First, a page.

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Now that we have installed XPO is time to talk a little bit about processor architecture. If you are using a 64 bits processor you can compile your .net application with the following architectures

  1. Any CPU
  2. x64
  3. x86

XPO depends on ADO.NET DataAdapters in order to connect to the different databases and ADO.NET depends on DbProviderFactory to load the correct DataAdapter

Now that we know about all the processor’s architectures and DataAdapters we can understand which adapter will be loaded by processor architecture, see the following table:

Processor architecture X86 OS X64 OS
Any CPU Will load the 32 bits Data Adapters Will load the 64 bits data adapter
X64 Won’t run on 32 bits OS Will load the 64 bits data adapter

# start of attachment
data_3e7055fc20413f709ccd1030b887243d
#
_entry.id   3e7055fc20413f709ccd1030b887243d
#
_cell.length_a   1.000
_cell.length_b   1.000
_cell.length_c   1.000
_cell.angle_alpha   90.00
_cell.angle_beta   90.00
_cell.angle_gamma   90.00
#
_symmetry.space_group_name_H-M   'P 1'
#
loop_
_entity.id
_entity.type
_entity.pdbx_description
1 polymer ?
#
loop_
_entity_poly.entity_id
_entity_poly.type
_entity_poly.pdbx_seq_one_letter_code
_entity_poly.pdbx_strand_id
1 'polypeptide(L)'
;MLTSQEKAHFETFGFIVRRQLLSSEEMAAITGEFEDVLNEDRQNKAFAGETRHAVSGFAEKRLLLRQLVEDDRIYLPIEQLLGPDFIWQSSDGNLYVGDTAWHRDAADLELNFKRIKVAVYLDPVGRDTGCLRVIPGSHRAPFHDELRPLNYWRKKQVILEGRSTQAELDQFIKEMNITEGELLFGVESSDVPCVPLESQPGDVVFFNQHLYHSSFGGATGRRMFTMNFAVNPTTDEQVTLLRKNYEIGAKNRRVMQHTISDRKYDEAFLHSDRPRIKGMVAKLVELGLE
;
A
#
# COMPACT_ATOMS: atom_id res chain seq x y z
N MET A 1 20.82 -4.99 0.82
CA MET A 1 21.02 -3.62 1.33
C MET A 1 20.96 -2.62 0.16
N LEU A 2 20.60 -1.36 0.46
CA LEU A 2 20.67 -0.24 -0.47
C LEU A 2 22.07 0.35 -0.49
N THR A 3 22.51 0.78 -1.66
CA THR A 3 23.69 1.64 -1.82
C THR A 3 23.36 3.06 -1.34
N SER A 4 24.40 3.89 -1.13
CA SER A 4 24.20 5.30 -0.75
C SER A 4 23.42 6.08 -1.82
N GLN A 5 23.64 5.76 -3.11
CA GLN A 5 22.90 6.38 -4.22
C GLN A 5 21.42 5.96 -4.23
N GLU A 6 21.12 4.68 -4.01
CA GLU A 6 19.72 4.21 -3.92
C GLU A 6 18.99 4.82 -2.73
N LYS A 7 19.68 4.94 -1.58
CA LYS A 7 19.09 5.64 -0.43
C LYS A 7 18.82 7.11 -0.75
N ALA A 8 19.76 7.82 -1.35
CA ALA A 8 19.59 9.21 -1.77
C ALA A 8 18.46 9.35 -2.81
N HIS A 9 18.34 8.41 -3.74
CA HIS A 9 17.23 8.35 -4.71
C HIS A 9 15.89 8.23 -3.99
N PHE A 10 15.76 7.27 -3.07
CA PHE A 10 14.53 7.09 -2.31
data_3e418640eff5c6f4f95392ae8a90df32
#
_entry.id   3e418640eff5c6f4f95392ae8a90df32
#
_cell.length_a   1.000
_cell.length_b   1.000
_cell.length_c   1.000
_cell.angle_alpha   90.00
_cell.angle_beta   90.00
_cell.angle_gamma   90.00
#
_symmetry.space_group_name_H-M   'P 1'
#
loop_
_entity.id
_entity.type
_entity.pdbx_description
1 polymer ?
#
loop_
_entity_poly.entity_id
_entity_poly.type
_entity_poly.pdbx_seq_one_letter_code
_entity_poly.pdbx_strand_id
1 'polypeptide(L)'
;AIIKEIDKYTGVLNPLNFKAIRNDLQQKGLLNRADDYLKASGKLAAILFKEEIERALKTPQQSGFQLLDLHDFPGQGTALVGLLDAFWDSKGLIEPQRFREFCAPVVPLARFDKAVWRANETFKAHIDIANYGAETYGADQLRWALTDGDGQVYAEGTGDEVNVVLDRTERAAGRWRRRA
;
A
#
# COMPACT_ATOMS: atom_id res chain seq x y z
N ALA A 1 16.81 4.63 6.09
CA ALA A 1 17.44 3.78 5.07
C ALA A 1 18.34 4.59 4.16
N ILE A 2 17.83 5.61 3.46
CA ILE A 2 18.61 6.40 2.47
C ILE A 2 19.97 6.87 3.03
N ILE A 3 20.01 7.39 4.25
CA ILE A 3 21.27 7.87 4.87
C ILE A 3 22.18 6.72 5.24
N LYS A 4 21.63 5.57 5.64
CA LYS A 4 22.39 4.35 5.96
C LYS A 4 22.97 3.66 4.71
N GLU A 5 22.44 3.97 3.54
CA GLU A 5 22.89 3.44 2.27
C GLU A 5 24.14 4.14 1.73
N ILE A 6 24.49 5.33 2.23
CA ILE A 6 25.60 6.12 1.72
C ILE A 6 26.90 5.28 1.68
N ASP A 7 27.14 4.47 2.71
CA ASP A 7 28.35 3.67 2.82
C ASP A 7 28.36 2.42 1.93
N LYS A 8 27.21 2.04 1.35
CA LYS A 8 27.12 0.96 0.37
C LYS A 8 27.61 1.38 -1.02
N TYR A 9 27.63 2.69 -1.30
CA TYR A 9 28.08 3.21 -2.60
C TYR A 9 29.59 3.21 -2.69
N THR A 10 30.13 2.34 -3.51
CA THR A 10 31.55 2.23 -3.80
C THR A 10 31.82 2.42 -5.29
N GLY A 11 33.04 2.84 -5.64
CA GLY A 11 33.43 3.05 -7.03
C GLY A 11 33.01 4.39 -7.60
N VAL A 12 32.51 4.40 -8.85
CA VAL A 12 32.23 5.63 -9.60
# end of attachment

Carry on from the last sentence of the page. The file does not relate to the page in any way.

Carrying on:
X86 Will load the 32 bits Data Adapters Will load the 32 bits Data Adapters

 

This does not seem important now, but I come from a time when 64 bits what’s not common at all so sometimes when you were developing your application you end up working on 64-bits OS running a 32-bits database and connecting to the database using the 32-bits DataAdapters.

So, you were not able to compile your application using “Any CPU” because that will try to instantiate a DataAdapters on its 64 bits version.

Nowadays most of the DataAdapters are either Any CPU or the adapter has been compiled to each supported architecture.

There is a well know scenario where you try to connect to an MS Access Database using the OleDb.Net provider and you won’t be able to connect on 64 bits OS since XPO will ask the DbProviderFactory to instantiate an OleDb Data Adapter for 64 bits architecture and that actually does not exist.

In conclusion, knowing how ADO.NET uses the DbProviderFactory will help you to understand which DataAdapter will XPO try to load in your application.